It is a silly free game, and that fact that it has climbed so high in the past week is a sign that we’re all just a little nuts.
But it’s nice to see an unknown game shoot ahead of Snapchat, the company that turned down a $3 billion offer from Facebook. It is also ahead of Beats Music, Facebook Messenger, Clash of Clans, and YouTube on Apple list of the top free apps. And yes, it’s a lot more popular than any Angry Birds game right now. Continue reading Flappy Bird hits No.1 on the app stores. But why?
Modern technology certainly has its advantages. We can stalk friends on Facebook and get real-time Twitter updates on Beyonce’s pregnancy. But having access to all these digital gadgets can also be a huge source of stress.
Among people in their early 20s, those who use their cell phones and computers a lot (defined by criteria such as receiving and answering at least 11 phone calls or text messages per day) are more likely to struggle with depression and problems sleeping, especially if they see that technology as stressful in the first place. And sometimes we can grow so comfortable with swiping and tapping that not having access to digital technology can be a whole other source of anxiety. One survey of United Kingdom residents found that nearly half of respondents said they would bemore stressed if they couldn’t surf the Web than if they were cut off from television or from basic utilities. Continue reading 24 Smart Ways to stress less about technology
So why is Google suddenly so interested in robots? That’s the question everyone’s asking after it emerged this month that the internet giant has quietly amassed a portfolio of eight advanced-robotics firms. Google is describing the venture as partly a long term “moonshot” project – the name given to its more outlandish or ambitious ideas, such as its self-driving car or broadband via high-altitude balloons. But it also says it aims to launch a raft of robotics products in the short term. Continue reading The Mystery of Google’s Sudden Robotics Splurge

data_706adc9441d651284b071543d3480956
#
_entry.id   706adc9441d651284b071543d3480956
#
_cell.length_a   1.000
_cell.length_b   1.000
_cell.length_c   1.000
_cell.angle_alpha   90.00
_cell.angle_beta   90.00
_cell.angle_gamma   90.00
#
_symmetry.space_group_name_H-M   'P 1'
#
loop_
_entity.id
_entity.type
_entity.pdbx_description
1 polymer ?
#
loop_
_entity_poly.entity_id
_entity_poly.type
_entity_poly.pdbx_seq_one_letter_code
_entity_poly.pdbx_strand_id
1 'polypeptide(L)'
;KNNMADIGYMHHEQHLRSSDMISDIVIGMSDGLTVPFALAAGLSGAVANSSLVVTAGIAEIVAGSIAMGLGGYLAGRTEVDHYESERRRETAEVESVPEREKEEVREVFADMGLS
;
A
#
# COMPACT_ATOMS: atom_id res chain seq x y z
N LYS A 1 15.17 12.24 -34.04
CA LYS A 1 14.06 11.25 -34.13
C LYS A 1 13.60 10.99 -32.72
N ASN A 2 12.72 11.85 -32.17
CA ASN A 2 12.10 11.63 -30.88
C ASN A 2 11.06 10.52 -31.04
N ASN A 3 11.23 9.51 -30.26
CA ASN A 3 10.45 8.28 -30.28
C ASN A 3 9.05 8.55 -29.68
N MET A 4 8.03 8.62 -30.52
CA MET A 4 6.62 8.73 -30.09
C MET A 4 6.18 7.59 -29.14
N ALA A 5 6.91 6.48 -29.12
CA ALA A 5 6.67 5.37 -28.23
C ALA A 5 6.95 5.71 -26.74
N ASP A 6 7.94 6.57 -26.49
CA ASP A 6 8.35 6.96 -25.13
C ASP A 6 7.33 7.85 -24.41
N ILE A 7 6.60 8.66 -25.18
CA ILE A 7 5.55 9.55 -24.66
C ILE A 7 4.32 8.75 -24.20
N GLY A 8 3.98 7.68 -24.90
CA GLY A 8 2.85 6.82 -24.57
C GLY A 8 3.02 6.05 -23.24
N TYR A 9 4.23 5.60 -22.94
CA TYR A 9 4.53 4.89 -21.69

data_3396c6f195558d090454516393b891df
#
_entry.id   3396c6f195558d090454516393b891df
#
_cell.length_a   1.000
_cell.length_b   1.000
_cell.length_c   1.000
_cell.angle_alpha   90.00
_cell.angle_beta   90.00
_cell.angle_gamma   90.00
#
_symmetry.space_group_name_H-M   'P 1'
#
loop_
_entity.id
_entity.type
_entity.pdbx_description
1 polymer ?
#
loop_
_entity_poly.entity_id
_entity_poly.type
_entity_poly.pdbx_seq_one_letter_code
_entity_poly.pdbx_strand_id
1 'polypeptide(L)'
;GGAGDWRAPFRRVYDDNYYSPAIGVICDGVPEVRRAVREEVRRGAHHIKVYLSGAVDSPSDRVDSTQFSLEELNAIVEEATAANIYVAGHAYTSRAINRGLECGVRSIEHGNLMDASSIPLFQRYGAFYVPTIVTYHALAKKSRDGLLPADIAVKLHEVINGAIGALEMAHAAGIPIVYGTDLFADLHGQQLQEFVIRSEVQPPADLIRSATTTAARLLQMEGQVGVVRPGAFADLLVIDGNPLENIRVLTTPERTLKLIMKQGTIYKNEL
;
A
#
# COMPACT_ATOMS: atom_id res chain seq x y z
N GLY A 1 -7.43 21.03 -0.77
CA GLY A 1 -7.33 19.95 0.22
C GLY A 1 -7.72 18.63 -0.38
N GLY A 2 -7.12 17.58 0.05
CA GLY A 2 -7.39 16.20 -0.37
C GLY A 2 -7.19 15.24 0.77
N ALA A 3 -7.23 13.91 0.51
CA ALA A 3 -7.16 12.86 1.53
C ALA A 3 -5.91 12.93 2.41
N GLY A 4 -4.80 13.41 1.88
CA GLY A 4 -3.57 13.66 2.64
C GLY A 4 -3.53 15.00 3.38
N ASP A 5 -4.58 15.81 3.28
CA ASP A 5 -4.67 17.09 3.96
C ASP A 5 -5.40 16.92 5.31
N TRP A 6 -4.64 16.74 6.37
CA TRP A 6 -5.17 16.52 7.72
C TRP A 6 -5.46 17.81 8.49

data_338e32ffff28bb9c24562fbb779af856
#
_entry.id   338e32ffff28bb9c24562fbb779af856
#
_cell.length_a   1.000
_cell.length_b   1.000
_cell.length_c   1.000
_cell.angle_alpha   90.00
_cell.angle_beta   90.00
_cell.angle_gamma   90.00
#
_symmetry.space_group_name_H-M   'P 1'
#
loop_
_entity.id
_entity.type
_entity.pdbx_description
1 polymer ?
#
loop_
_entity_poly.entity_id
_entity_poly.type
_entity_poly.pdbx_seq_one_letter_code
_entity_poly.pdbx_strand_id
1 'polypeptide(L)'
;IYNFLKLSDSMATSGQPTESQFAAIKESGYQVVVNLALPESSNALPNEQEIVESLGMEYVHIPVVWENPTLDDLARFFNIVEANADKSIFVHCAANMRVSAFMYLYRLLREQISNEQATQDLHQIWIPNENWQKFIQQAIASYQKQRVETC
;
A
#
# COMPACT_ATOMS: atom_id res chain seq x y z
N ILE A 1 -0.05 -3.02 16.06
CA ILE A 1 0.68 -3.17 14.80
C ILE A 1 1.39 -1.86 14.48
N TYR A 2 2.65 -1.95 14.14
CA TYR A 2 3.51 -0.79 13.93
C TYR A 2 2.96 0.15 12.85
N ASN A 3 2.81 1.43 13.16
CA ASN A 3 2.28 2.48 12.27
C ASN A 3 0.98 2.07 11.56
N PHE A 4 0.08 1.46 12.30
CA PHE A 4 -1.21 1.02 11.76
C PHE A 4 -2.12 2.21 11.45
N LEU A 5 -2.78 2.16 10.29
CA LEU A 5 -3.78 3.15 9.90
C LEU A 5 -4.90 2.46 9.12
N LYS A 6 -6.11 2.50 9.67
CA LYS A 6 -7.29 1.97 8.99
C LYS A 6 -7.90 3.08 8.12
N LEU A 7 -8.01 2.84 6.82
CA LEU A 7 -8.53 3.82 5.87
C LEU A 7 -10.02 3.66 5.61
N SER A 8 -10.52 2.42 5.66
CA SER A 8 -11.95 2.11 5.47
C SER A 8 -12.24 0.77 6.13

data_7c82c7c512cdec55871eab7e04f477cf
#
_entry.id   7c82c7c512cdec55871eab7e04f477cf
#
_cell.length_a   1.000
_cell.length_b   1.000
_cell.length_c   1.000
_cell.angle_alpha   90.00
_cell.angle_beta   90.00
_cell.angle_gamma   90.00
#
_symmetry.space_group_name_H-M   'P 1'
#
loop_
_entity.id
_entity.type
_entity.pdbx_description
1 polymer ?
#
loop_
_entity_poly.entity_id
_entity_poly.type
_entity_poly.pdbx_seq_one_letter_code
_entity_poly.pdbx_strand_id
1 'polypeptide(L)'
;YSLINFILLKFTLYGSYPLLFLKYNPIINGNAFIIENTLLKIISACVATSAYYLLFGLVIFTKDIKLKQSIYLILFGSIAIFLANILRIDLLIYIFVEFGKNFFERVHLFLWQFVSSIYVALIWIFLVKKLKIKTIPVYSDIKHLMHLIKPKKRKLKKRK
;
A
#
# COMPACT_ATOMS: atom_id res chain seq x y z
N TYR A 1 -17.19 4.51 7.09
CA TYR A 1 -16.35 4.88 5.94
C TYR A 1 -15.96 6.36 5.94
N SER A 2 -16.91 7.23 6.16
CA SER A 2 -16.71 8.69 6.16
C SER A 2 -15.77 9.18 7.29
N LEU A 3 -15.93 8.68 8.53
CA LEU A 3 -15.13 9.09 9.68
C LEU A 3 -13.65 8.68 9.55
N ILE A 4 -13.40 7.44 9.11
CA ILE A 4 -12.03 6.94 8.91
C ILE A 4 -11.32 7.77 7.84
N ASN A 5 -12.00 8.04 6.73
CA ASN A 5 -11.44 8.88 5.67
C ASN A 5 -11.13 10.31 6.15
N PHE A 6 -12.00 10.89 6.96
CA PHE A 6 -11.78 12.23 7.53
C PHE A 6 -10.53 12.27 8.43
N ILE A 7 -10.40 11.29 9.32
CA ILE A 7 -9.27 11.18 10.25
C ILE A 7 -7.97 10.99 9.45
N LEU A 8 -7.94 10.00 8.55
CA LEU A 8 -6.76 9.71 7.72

The mobile revolution — spurred by devices like the iPhone and iPad — is seven years old now, but Microsoft has maintained a fairly tight grip on its office productivity cash cow Office for most of this time, only begrudgingly releasing limited versions that work on anything but full-powered PCs. Continue reading Microsoft Confirms Office for iPad
Study discredits the effectiveness of Brain Age
Researchers at the University of Rennes, Brittany, have concluded that Dr Kawashima’s Brain Training or Brain Age is no more effective at improving your cognitive abilities than playing Scrabble or completing Sudoku puzzles.
Brain Age is a puzzle video game published and developed by Nintendo for the Nintendo DS portable video game console. It has been marketed as a tool for improving your mental sharpness and is an example of a game that appealed to a very wide audience that reached beyond traditional gamers. Continue reading Brain Age: Not as Good for Your Brain as Claimed
Many of you may be familiar with Lumosity (it even has its own commercial on TV now). It’s a San Francisco-based company that provides an online brain training program, where subscribers play nearly 40 different games to improve attention, flexibility, memory and problem solving. It launched in 2007 and has about 40 million subscribers.
The commercial says the Lumosity games are based on neuroscience, but the million-dollar question is, does it actually work? Continue reading Lumosity: Does it Work?